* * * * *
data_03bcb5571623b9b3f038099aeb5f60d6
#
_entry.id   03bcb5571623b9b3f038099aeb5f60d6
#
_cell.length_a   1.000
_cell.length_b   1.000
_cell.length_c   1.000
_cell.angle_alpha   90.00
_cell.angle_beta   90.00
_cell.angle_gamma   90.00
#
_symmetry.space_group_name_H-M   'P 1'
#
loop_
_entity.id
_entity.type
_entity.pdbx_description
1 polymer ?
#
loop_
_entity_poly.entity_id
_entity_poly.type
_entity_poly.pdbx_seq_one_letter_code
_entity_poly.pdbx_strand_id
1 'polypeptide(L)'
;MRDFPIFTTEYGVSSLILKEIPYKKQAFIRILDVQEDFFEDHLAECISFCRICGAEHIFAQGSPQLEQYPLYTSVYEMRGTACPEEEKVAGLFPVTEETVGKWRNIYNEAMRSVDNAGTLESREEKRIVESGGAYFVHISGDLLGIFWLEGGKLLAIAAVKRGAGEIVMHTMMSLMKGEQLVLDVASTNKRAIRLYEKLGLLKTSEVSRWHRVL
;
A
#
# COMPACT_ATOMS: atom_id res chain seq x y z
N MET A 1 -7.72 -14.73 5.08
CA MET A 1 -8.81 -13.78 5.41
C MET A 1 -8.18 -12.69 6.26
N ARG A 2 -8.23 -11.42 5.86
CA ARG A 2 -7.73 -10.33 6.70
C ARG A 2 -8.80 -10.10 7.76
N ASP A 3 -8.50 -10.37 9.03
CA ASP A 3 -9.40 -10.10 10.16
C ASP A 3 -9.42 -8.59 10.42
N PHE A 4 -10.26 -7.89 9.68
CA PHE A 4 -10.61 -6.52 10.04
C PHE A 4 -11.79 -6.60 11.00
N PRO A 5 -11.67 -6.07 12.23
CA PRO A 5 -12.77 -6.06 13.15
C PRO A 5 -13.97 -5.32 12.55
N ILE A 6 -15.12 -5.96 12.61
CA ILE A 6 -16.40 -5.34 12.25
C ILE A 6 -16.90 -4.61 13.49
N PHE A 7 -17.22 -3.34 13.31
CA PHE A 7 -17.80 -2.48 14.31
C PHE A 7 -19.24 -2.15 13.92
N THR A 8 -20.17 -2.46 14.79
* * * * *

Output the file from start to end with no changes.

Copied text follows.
data_03bcb5571623b9b3f038099aeb5f60d6
#
_entry.id   03bcb5571623b9b3f038099aeb5f60d6
#
_cell.length_a   1.000
_cell.length_b   1.000
_cell.length_c   1.000
_cell.angle_alpha   90.00
_cell.angle_beta   90.00
_cell.angle_gamma   90.00
#
_symmetry.space_group_name_H-M   'P 1'
#
loop_
_entity.id
_entity.type
_entity.pdbx_description
1 polymer ?
#
loop_
_entity_poly.entity_id
_entity_poly.type
_entity_poly.pdbx_seq_one_letter_code
_entity_poly.pdbx_strand_id
1 'polypeptide(L)'
;MRDFPIFTTEYGVSSLILKEIPYKKQAFIRILDVQEDFFEDHLAECISFCRICGAEHIFAQGSPQLEQYPLYTSVYEMRGTACPEEEKVAGLFPVTEETVGKWRNIYNEAMRSVDNAGTLESREEKRIVESGGAYFVHISGDLLGIFWLEGGKLLAIAAVKRGAGEIVMHTMMSLMKGEQLVLDVASTNKRAIRLYEKLGLLKTSEVSRWHRVL
;
A
#
# COMPACT_ATOMS: atom_id res chain seq x y z
N MET A 1 -7.72 -14.73 5.08
CA MET A 1 -8.81 -13.78 5.41
C MET A 1 -8.18 -12.69 6.26
N ARG A 2 -8.23 -11.42 5.86
CA ARG A 2 -7.73 -10.33 6.70
C ARG A 2 -8.80 -10.10 7.76
N ASP A 3 -8.50 -10.37 9.03
CA ASP A 3 -9.40 -10.10 10.16
C ASP A 3 -9.42 -8.59 10.42
N PHE A 4 -10.26 -7.89 9.68
CA PHE A 4 -10.61 -6.52 10.04
C PHE A 4 -11.79 -6.60 11.00
N PRO A 5 -11.67 -6.07 12.23
CA PRO A 5 -12.77 -6.06 13.15
C PRO A 5 -13.97 -5.32 12.55
N ILE A 6 -15.12 -5.96 12.61
CA ILE A 6 -16.40 -5.34 12.25
C ILE A 6 -16.90 -4.61 13.49
N PHE A 7 -17.22 -3.34 13.31
CA PHE A 7 -17.80 -2.48 14.31
C PHE A 7 -19.24 -2.15 13.92
N THR A 8 -20.17 -2.46 14.79